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About Russia

Nations of Russia

The Saams

They call themselves saam? or saam?lja (on the Kola Peninsula), sabme, sabmelas^ (pl. sabmela at). Other nations have called them Fenn (Finn) and since the 12th century, Lapp (e.g. the form Lop' appears in Old Russian Chronicles at about 1000 AD). The use of the name Saam has been propagated in Russia since the 1920s and in Scandinavia within the last decades. The Samis themselves consider the name Lapp pejorative. Samis have six literary languages: Southern Sami (Norway), Lule Sami (Sweden), Northern Sami (Sweden, Finland and Norway), Inari and Skolt Sami (Finland), Kildin Sami (Russia).

There are different data about the Sami population, depending on the criteria of determining one's ethnicity. For example, ever since 1962 the basic criterion in Finland has been language. There those are considered Samis whose grandparent(s) (at least one of them) acquired Sami as the primary language, or who speak Sami as their primary language. In Norway and Sweden the basic criterion is the relation to reindeer-herding. In these countries citizenship is not separated from nationality, and therefore the number of Samis cannot be determined unambiguously. According to the Sami Council there are 30,000-70,000 Samis in Scandinavia.

Of the Samis living in Finland and Russia there are more exact data. In 1984 there were 11,475 inhabitants in the Sami region of Finland (Lapin laani), 3,892 of them were Samis, which makes 32.9% of the total population. In the Sami region of Russia (Murmansk Province) there were 1,115,000 inhabitants in 1989, the 1,890 Samis constituting 0.15% of them. Within 63 years the Kola Samis' command of their mother tongue has decreased drastically (55.8%).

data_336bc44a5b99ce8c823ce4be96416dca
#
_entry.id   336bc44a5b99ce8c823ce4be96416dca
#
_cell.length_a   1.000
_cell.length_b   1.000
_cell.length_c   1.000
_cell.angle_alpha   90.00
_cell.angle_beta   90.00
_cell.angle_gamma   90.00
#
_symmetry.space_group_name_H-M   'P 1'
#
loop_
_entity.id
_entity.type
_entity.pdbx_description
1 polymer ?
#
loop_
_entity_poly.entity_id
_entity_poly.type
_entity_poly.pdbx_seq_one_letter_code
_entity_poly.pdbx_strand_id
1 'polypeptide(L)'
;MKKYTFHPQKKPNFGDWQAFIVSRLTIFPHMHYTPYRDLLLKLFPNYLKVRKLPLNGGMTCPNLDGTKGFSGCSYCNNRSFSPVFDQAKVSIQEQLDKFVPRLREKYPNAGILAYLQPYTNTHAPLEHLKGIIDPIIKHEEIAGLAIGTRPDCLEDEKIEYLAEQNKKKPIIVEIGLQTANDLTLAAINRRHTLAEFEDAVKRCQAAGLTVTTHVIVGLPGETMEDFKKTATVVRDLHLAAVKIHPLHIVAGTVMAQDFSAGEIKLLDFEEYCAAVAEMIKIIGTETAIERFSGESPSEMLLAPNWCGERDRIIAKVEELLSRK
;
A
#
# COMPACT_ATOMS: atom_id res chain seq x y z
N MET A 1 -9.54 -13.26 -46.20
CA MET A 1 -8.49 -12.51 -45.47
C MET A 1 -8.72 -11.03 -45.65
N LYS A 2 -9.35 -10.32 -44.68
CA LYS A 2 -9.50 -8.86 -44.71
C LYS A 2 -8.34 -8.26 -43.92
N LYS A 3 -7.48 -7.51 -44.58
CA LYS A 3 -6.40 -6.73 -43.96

In the whole, the history of the Samis is the history of their centuries-long withdrawal from other peoples towards the Arctic Ocean.

9th c - a massive northward migration of the Samis begins, as the Vikings occupy the area around Lake Ladoga. In Norway and Sweden the taxing and trading rights on the territory of the Samis are granted to the lords; the inhabitants of Hame and Karelia also practise taxation by robbery;
13th c - the Kola Peninsula comes under the Russian influence;
16th c - the Samis of Kola are baptised into Russian Orthodoxy;
17th c - Lutheran mission reaches the Western Samis;
1673 - King Karl XI of Sweden begins to consciously direct Swedish and Finnish colonists to the Sami areas; Samis become a minority in their native territory;
1868 - beginning of the colonisation of the Kola Peninsula with resident settlers, mostly Russians. The promotion of resident Russian life-style has Russified entire Sami villages by the turn of the century;
1930s - formation of collective farms, severe measures of conversion of the nomadic Samis to resident settlers, expropriation of large tracts of land for industrial and military use, stopping of all educational activities and abolition of the literary language in 1937, destruction of all Sami printed texts;
ca. 1940-60 - the policy of 'transforming' Samis into Norwegians, Swedes, Finns; in boarding schools Sami children are alienated from their people and mother tongue


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